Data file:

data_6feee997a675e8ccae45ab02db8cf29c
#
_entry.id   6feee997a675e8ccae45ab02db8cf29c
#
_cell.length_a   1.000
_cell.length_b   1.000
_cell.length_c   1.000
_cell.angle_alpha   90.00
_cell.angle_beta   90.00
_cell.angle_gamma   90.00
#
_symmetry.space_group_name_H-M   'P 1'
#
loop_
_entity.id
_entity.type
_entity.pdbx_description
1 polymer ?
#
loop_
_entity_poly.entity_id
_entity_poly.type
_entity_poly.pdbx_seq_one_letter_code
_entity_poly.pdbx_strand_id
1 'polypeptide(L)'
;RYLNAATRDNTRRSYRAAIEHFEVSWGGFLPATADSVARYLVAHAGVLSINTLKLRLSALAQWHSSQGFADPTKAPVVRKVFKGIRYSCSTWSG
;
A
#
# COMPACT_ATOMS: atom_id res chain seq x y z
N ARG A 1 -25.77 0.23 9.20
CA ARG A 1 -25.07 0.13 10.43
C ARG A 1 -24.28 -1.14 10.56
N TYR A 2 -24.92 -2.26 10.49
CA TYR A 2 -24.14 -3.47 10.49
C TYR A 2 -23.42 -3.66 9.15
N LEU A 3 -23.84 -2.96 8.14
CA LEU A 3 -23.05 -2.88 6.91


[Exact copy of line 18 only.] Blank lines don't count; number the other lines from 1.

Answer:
1 polymer ?